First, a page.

rajko: (Light In The Window)
[personal profile] rajko
Title: Whatever Weather
Author: Rajko
Rating: NC-17
Category: Harry Potter/Twilight
Ship: Edward Cullen/Harry Potter
Genre: AU, Romance, Hurt/Comfort, Action/Adventure, Drama.
Disclaimer: I own nothing but my undershorts.
Warning: Unbeta'd. Violence. Gore. Bloodplay. Child abuse (by vampires). Possessiveness. Bonds.

Summary: Groomed to be a vampire's mate since birth, Harry Potter never expected much out of life or his future mate, but all of that changes when he meets Edward Cullen...

 Whatever Weather

Chapter 1: Little Boy Obliviate

The local constabulary was hardly the place for a child, especially one as young as the boy currently residing in Inspector Cooper's arms, but that was neither here nor there as far as he was concerned. The child was here now, and it was his duty to make sure that the little one was comfortable until the civil service matron came to collect him. Which should be any time now, he reflected, shifting the child in his arms.

"I'm sorry about this, love," Cooper murmured, carefully brushing a stray wisp of black hair from the toddler's forehead. An angry looking slash, jagged and puffy, stood out in stark relief on the boy's pale forehead, a terrible reminder of just how horribly wrong his young life had gone. "I'm sure the matron will be around soon. She'll get you settled up nicely at the orphanage."

The sleeping baby gurgled, a small-confused frown fluttering over his features before smoothing again. It tore at Cooper's heart. He'd been in law enforcement since the end of university, taking the road less traveled by flouting his hoped for business degree and enlisting in the nearest police training academy. It had been hard - harder than he'd ever thought it would be - but he didn't regret it. Not a single day, and days like today were proof of that.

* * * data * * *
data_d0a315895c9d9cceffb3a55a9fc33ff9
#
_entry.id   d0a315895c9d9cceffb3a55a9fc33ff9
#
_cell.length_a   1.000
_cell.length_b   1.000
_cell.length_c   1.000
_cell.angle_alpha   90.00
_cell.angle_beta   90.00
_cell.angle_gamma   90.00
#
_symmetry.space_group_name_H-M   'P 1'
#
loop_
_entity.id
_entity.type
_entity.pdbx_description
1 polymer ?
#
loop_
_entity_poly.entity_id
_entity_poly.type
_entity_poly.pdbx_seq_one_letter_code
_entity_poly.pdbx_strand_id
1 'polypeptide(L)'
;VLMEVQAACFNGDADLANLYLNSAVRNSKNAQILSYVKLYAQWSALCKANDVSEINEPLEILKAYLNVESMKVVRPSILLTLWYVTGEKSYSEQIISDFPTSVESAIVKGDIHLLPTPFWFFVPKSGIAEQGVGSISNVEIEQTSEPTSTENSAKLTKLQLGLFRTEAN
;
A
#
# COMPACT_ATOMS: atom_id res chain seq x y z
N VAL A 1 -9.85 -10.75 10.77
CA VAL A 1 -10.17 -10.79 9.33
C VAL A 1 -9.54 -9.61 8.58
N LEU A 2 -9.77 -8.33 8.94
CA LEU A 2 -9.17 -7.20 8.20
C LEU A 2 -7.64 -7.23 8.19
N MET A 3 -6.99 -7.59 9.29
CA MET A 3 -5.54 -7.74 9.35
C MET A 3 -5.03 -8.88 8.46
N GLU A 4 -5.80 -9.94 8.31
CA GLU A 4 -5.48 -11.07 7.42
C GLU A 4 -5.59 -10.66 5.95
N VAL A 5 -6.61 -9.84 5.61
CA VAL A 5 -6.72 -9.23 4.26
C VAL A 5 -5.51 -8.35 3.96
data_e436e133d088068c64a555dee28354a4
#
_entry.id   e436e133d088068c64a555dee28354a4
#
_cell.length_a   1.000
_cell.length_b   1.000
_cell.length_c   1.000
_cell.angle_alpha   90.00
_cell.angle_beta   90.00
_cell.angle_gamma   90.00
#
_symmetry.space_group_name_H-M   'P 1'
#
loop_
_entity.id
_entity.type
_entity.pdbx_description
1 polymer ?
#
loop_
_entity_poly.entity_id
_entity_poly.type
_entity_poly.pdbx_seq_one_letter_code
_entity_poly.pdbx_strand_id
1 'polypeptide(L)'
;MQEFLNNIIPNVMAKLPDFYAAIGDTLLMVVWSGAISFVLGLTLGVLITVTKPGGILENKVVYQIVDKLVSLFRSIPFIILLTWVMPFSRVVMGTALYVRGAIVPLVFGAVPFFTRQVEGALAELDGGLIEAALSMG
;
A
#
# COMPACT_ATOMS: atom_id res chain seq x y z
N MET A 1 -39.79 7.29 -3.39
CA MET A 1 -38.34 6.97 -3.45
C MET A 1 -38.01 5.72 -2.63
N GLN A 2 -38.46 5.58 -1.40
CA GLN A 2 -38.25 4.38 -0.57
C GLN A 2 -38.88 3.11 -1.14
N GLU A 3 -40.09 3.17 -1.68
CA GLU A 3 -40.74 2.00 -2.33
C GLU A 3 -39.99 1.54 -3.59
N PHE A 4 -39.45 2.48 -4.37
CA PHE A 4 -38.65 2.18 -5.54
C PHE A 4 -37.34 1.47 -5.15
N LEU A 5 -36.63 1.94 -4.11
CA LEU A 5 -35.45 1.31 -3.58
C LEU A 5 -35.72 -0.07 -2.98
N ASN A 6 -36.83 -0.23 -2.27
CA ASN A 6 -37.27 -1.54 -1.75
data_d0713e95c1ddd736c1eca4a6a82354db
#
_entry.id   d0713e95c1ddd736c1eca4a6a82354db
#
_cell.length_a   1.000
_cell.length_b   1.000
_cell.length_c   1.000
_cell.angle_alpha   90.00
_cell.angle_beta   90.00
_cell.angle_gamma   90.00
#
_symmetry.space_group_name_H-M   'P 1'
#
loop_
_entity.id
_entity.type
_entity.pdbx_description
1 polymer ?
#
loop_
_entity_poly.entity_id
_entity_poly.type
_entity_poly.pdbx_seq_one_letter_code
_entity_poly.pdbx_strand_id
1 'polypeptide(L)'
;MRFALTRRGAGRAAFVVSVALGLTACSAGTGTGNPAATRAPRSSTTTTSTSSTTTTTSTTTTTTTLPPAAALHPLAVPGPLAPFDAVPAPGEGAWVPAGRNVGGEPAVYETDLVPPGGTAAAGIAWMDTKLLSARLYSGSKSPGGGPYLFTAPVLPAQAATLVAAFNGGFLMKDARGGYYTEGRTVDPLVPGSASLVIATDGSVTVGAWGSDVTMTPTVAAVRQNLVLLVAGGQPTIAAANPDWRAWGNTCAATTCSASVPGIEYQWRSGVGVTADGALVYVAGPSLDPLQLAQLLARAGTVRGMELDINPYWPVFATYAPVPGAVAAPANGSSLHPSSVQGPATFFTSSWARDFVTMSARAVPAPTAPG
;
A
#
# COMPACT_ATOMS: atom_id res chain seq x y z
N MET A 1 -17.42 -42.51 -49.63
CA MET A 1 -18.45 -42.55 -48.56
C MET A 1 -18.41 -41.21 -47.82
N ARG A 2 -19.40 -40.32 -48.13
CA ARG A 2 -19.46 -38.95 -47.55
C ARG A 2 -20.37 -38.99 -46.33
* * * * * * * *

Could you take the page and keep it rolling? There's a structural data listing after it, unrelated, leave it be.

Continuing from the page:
What had happened to the boy's parents, it was a tragedy…and mystery. James and Lily Potter had been the picture of health; young, agile, and in the prime of their lives. There wasn't a single reason why they should be dead. Even when they'd called in the crime scene unit, the responding officers cornered about the doors blown off their hinges and the disquieting burn marks pockmarking the walls, they'd found little more than a fingerprint, unmatched, in the entire home. Print aside, the biggest pieces of evidence they had were the (possible) victims bodies and their son, Harry.

Closing his eyes, Cooper sighed. It was a shame, a horribly bloody shame, and the little boy in his arms was paying the price for it. Even if he didn't know it yet.

"How's he doing, then?" A quiet voice asked from behind them. Turning, Cooper's lips twitched into a crooked smile when he saw who it was: Gwen Donovan was a junior PC-in-training. Blond, perky, and generally underfoot whenever something was happening, he'd liked her instantly; preferring her spunky presence to the dour old maids around the station.